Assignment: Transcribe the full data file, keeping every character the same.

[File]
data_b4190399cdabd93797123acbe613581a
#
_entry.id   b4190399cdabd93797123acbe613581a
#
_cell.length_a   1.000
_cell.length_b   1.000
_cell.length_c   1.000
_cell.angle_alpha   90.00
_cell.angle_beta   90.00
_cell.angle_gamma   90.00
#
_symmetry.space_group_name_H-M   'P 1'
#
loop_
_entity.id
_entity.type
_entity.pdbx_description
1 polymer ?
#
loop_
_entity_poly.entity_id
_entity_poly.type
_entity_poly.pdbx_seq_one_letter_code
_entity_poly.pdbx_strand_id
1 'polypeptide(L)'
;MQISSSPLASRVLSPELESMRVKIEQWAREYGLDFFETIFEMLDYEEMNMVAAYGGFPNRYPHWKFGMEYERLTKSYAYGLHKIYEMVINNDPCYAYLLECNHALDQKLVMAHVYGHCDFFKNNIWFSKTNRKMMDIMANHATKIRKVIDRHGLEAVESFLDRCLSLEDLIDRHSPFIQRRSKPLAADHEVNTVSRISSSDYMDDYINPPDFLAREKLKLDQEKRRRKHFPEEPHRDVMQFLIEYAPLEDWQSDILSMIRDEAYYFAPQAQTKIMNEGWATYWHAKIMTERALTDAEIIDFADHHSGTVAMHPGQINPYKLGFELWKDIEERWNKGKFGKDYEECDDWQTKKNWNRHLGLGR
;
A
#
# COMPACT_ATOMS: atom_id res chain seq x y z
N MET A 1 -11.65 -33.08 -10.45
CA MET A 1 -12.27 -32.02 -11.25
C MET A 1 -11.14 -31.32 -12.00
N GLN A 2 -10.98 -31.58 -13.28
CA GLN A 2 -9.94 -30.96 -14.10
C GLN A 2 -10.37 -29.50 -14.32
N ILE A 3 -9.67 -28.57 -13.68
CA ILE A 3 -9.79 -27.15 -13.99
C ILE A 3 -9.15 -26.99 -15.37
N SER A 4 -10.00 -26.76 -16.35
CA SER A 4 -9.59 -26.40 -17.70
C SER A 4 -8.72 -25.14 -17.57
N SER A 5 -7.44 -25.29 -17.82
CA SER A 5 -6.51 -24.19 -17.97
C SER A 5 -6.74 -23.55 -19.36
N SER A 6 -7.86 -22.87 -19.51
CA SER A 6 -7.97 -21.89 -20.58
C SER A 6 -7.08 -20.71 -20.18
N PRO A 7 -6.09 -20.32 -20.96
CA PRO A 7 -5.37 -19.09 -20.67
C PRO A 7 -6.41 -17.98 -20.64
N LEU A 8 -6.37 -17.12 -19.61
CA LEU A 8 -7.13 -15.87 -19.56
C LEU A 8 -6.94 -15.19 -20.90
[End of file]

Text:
data_b4190399cdabd93797123acbe613581a
#
_entry.id   b4190399cdabd93797123acbe613581a
#
_cell.length_a   1.000
_cell.length_b   1.000
_cell.length_c   1.000
_cell.angle_alpha   90.00
_cell.angle_beta   90.00
_cell.angle_gamma   90.00
#
_symmetry.space_group_name_H-M   'P 1'
#
loop_
_entity.id
_entity.type
_entity.pdbx_description
1 polymer ?
#
loop_
_entity_poly.entity_id
_entity_poly.type
_entity_poly.pdbx_seq_one_letter_code
_entity_poly.pdbx_strand_id
1 'polypeptide(L)'
;MQISSSPLASRVLSPELESMRVKIEQWAREYGLDFFETIFEMLDYEEMNMVAAYGGFPNRYPHWKFGMEYERLTKSYAYGLHKIYEMVINNDPCYAYLLECNHALDQKLVMAHVYGHCDFFKNNIWFSKTNRKMMDIMANHATKIRKVIDRHGLEAVESFLDRCLSLEDLIDRHSPFIQRRSKPLAADHEVNTVSRISSSDYMDDYINPPDFLAREKLKLDQEKRRRKHFPEEPHRDVMQFLIEYAPLEDWQSDILSMIRDEAYYFAPQAQTKIMNEGWATYWHAKIMTERALTDAEIIDFADHHSGTVAMHPGQINPYKLGFELWKDIEERWNKGKFGKDYEECDDWQTKKNWNRHLGLGR
;
A
#
# COMPACT_ATOMS: atom_id res chain seq x y z
N MET A 1 -11.65 -33.08 -10.45
CA MET A 1 -12.27 -32.02 -11.25
C MET A 1 -11.14 -31.32 -12.00
N GLN A 2 -10.98 -31.58 -13.28
CA GLN A 2 -9.94 -30.96 -14.10
C GLN A 2 -10.37 -29.50 -14.32
N ILE A 3 -9.67 -28.57 -13.68
CA ILE A 3 -9.79 -27.15 -13.99
C ILE A 3 -9.15 -26.99 -15.37
N SER A 4 -10.00 -26.76 -16.35
CA SER A 4 -9.59 -26.40 -17.70
C SER A 4 -8.72 -25.14 -17.57
N SER A 5 -7.44 -25.29 -17.82
CA SER A 5 -6.51 -24.19 -17.97
C SER A 5 -6.74 -23.55 -19.36
N SER A 6 -7.86 -22.87 -19.51
CA SER A 6 -7.97 -21.89 -20.58
C SER A 6 -7.08 -20.71 -20.18
N PRO A 7 -6.09 -20.32 -20.96
CA PRO A 7 -5.37 -19.09 -20.67
C PRO A 7 -6.41 -17.98 -20.64
N LEU A 8 -6.37 -17.12 -19.61
CA LEU A 8 -7.13 -15.87 -19.56
C LEU A 8 -6.94 -15.19 -20.90